Daniel Kahneman, Nobel Laureate in Economics, 2002
(314) Mutual funds are run by highly experienced and hard working professionals who buy and sell stocks to achieve the best possible results for their clients. Nevertheless, the evidence from more than fifty years of research is conclusive: for a large majority of fund managers, the selection of stocks is more like rolling dice than like playing poker.
October 25, 2011
- Thinking, Fast and Slow by Daniel Kahneman, page 214
(315) There is general agreement among researchers that nearly all stock pickers, whether they know it or not-and few of them do-are playing a game of chance.
October 25, 2011
- Thinking, Fast and Slow by Daniel Kahneman, page 214
(316) Unfortunately, skill in evaluating the business prospects of a firm is not sufficient for successful stock trading, where the key question is whether the information about the firm is already incorporated in the price of the stock.  Traders apparently lackthe skill to answer this crucial question, but they appear to be ignorant of their ignorance.
October 25, 2011
- Thinking, Fast and Slow by Daniel Kahneman, page 216
(317) Finally, the illusions of validity and skill are supported by a powerful professional culture. We know that people can maintain an unshakeable faith in any proposition, however absurd, when they are sustained by a community of like-minded believers. Given the professional culture of the financial community, it is not surprising that large numbers of individuals in that world believe themselves to be among the chosen few who can do what they believe others cannot.
October 25, 2011
- Thinking, Fast and Slow by Daniel Kahneman, page 217
(318) You should expect little or nothing from Wall Street stock pickers who hope to be more accurate than the market in predicting the future of prices. And you should not expect much from pundits making long-term forecasts.
October 25, 2011
- Thinking, Fast and Slow by Daniel Kahneman, page 220
(319) Knowing the importance of luck, you should be particularly suspicious when highly consistent patterns emerge from the comparison of successful and less successful firms. In the presence of randomness, regular patterns can only be mirages.
October 25, 2011
- Thinking, Fast and Slow by Daniel Kahneman, page 204
(320) The illusion of skill is not only an individual aberration: it is deeply ingrained in the culture of the industry. Facts that challenge such basic assumptions-and thereby threaten people’s livelihood and self-esteem-are simply not absorbed.
October 25, 2011
- Thinking, Fast and Slow by Daniel Kahneman, page 216
Michael Lewis
(166) "Nobody knows which company will prove a good long-term investment. Even Buffett's genius lies more in running businesses than in picking stocks. But in the investing world, that is ignored. Wall Street, with its army of brokers, analysts, and advisers funneling trillions of dollars into mutual funds, hedge funds and private equity funds, is an elaborate fraud."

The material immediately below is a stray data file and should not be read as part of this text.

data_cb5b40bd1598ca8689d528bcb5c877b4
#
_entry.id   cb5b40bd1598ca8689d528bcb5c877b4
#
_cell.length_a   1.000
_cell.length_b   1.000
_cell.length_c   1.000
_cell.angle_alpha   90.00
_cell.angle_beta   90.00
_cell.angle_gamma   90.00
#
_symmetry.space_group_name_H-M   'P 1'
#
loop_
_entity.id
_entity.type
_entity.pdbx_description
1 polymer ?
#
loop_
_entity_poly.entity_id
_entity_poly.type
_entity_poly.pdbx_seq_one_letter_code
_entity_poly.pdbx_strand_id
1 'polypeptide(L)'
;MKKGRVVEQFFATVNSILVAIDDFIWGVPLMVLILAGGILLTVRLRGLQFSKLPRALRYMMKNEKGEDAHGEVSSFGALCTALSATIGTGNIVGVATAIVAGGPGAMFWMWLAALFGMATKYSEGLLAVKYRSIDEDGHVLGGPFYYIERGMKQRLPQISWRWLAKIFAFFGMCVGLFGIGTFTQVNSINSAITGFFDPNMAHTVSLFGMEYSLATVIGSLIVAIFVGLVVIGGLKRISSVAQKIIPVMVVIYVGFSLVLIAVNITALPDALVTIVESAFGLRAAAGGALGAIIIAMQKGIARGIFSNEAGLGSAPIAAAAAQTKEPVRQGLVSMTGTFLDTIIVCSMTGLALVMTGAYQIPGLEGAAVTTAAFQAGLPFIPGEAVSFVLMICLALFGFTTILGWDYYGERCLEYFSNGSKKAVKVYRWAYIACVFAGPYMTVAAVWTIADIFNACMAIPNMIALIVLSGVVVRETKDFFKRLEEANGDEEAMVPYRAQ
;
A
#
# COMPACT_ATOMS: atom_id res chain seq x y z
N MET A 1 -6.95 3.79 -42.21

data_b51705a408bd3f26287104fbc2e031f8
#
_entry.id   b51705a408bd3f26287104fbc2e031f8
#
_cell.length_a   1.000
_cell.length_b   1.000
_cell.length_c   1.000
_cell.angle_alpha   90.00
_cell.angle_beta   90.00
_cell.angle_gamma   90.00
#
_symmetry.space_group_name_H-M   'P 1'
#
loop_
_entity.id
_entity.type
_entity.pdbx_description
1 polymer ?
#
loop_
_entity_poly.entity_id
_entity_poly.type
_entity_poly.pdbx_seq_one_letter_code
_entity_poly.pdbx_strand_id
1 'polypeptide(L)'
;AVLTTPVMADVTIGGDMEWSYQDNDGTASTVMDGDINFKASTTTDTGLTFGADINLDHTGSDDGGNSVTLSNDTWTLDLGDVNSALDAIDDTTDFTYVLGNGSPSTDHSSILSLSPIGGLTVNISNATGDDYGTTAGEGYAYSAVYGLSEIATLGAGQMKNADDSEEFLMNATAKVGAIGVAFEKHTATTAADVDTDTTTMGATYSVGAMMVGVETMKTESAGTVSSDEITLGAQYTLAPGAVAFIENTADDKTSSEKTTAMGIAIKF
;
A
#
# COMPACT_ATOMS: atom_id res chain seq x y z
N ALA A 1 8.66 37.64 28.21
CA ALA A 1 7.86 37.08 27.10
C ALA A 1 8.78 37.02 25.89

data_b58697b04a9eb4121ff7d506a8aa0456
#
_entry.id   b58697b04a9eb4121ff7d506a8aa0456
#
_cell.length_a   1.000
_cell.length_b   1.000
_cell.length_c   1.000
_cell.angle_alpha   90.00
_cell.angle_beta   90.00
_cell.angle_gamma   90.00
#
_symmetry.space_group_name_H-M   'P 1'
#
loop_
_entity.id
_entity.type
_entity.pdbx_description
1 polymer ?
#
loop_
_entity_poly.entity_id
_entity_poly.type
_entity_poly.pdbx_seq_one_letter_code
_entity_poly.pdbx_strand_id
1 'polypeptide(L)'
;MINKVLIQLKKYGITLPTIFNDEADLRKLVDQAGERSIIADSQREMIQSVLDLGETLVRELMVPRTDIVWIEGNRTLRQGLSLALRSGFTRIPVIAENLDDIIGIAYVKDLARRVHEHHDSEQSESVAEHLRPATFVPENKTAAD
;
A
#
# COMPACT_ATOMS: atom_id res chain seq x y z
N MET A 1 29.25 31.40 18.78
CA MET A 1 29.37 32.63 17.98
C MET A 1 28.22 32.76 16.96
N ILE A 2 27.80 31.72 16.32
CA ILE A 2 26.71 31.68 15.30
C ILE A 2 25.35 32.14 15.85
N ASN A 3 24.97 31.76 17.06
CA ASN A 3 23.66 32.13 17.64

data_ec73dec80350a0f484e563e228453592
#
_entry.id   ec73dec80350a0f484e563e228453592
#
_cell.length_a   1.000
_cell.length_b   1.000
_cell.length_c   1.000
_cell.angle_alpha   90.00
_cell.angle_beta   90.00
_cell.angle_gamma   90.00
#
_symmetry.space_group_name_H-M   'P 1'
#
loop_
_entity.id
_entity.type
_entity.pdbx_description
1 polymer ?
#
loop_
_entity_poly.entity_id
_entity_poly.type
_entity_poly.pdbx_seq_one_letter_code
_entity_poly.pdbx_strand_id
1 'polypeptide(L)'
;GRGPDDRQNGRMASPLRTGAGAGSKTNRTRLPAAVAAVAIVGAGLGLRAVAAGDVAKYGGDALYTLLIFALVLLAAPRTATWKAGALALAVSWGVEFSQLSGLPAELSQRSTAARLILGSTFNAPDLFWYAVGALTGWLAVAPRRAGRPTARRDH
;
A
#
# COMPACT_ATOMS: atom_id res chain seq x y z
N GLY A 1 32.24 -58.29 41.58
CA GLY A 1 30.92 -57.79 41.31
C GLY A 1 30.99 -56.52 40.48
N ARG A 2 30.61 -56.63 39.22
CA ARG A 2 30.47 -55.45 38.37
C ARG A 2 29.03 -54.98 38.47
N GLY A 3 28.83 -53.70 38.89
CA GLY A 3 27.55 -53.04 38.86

Dec-07
Peter Magurean III
(186) "Having been an idealistic young sales-oriented fellow I became a licensed stockbroker for one of Wall Street's most prestigious firms in the late 60s. I learned very quickly that to succeed I had to "sell my soul", and to be more than moderately successful I had to follow the boss' program and to sell exactly what the boss wants sold - - it was "the hell with the client". ... kudos for having the intestinal fortitude at PORTFOLIO [magazine] to speak out about the 'sacred cows' that graze along Wall Street!"
Nov. 20, 2007
Harry Markowitz, Father of Modern Portfolio Theory and recipient of the 1989 John von Neumann Theory Prize
(277) "It's like a crapshoot in Las Vegas, except in Las Vegas the odds are with the house. As for the market, the odds are with you, because on average over the long run, the market has paid off."
July 1996
- "Risk Management: Improving your Odds in the Crapshoot" from Bloomberg Personal
Merton Miller, Nobel Laureate and Professor of Economics, Univ. of Chicago
(159) "If there's 10,000 people looking at the stocks and trying to pick winners, one in 10,000 is going to score, by chance alone, a great coup, and that's all that's going on. It's a game, it's a chance operation, and people think they are doing something purposeful...but they're really not."
(169) "If there's 10,000 people looking at the stocks and trying to pick winners, one in 10,000 is going to score, by chance alone, a great coup, and that's all that's going on. It's a game, it's a chance operation, and people think they are doing something purposeful... but they're really not."
2000
Dunn Patricia, CEO, Barclays Global Advisors
(68) "Investment managers sell for the price of a Picasso [what] routinely turns out to be paint-by-number sofa art."
2001
- CEO of world's largest money management firm, approx $1 trillion of assets under management, approx 80% indexed)
David Rolfe